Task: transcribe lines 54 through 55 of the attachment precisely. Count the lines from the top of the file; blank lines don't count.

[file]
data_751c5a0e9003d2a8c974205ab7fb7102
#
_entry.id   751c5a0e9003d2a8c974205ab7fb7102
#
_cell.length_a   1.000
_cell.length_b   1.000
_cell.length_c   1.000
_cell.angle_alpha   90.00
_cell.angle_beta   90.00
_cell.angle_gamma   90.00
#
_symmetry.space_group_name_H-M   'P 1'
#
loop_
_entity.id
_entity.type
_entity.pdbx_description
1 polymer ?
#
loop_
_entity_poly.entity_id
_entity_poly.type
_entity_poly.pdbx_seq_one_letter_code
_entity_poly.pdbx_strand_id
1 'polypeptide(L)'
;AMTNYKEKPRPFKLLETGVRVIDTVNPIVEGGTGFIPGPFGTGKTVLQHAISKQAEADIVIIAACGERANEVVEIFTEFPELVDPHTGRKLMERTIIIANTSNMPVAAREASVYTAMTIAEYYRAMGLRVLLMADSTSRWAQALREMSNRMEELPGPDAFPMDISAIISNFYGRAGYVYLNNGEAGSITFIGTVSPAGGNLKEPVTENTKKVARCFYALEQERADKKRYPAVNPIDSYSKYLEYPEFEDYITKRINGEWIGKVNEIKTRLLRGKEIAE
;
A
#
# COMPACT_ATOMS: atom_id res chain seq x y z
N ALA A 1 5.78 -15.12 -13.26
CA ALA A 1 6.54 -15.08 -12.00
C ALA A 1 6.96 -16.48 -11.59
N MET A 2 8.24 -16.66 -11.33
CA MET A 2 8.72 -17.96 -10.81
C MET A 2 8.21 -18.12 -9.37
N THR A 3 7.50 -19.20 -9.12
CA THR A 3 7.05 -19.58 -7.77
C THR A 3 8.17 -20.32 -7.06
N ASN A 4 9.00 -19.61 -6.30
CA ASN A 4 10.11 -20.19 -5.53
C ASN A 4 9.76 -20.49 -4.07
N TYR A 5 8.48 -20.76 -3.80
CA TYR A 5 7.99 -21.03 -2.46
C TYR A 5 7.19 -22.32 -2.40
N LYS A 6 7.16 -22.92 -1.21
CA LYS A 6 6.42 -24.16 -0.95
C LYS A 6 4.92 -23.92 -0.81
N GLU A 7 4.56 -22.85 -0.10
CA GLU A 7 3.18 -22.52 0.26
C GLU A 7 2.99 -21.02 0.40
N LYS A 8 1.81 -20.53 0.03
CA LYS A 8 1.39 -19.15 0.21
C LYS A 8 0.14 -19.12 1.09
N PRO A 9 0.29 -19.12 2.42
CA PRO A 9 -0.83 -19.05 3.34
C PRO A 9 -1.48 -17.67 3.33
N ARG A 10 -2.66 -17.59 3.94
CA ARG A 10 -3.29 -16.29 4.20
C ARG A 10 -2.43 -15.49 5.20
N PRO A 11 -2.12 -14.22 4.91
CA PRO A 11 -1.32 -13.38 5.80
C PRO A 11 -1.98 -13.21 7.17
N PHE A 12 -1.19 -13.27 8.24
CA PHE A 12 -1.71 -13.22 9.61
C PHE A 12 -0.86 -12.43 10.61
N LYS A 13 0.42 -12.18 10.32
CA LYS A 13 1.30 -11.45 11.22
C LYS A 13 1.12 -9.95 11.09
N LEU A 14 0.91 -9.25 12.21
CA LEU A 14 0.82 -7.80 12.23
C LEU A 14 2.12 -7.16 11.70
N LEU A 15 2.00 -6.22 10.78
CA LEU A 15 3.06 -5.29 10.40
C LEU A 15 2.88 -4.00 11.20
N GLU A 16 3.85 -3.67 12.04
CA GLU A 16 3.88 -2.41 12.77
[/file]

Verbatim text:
C LYS A 8 0.14 -19.12 1.09
N PRO A 9 0.29 -19.12 2.42